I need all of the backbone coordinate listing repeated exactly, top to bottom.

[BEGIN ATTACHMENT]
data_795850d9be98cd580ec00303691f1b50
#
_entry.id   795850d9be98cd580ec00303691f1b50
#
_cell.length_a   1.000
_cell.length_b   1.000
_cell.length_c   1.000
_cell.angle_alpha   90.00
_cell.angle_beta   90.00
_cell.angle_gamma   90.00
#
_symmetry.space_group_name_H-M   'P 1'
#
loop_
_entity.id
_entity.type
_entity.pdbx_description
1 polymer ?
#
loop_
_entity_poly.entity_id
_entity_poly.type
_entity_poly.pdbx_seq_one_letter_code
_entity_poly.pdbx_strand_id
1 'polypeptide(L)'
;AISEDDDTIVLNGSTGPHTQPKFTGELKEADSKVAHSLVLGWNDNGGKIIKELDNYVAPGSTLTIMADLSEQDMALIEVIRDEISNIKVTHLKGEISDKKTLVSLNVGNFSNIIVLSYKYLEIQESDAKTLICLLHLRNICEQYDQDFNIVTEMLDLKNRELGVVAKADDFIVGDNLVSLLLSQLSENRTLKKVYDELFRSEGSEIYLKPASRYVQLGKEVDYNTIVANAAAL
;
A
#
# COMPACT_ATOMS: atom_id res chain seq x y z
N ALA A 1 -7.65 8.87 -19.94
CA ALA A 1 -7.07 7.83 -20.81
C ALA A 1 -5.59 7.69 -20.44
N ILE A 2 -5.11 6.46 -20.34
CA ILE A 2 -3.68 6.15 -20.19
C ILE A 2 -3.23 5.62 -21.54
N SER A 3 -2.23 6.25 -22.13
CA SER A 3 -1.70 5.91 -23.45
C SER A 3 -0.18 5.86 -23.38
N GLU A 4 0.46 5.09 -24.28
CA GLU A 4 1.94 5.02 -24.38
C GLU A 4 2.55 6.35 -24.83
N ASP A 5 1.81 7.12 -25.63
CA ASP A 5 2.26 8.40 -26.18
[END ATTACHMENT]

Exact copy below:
data_795850d9be98cd580ec00303691f1b50
#
_entry.id   795850d9be98cd580ec00303691f1b50
#
_cell.length_a   1.000
_cell.length_b   1.000
_cell.length_c   1.000
_cell.angle_alpha   90.00
_cell.angle_beta   90.00
_cell.angle_gamma   90.00
#
_symmetry.space_group_name_H-M   'P 1'
#
loop_
_entity.id
_entity.type
_entity.pdbx_description
1 polymer ?
#
loop_
_entity_poly.entity_id
_entity_poly.type
_entity_poly.pdbx_seq_one_letter_code
_entity_poly.pdbx_strand_id
1 'polypeptide(L)'
;AISEDDDTIVLNGSTGPHTQPKFTGELKEADSKVAHSLVLGWNDNGGKIIKELDNYVAPGSTLTIMADLSEQDMALIEVIRDEISNIKVTHLKGEISDKKTLVSLNVGNFSNIIVLSYKYLEIQESDAKTLICLLHLRNICEQYDQDFNIVTEMLDLKNRELGVVAKADDFIVGDNLVSLLLSQLSENRTLKKVYDELFRSEGSEIYLKPASRYVQLGKEVDYNTIVANAAAL
;
A
#
# COMPACT_ATOMS: atom_id res chain seq x y z
N ALA A 1 -7.65 8.87 -19.94
CA ALA A 1 -7.07 7.83 -20.81
C ALA A 1 -5.59 7.69 -20.44
N ILE A 2 -5.11 6.46 -20.34
CA ILE A 2 -3.68 6.15 -20.19
C ILE A 2 -3.23 5.62 -21.54
N SER A 3 -2.23 6.25 -22.13
CA SER A 3 -1.70 5.91 -23.45
C SER A 3 -0.18 5.86 -23.38
N GLU A 4 0.46 5.09 -24.28
CA GLU A 4 1.94 5.02 -24.38
C GLU A 4 2.55 6.35 -24.83
N ASP A 5 1.81 7.12 -25.63
CA ASP A 5 2.26 8.40 -26.18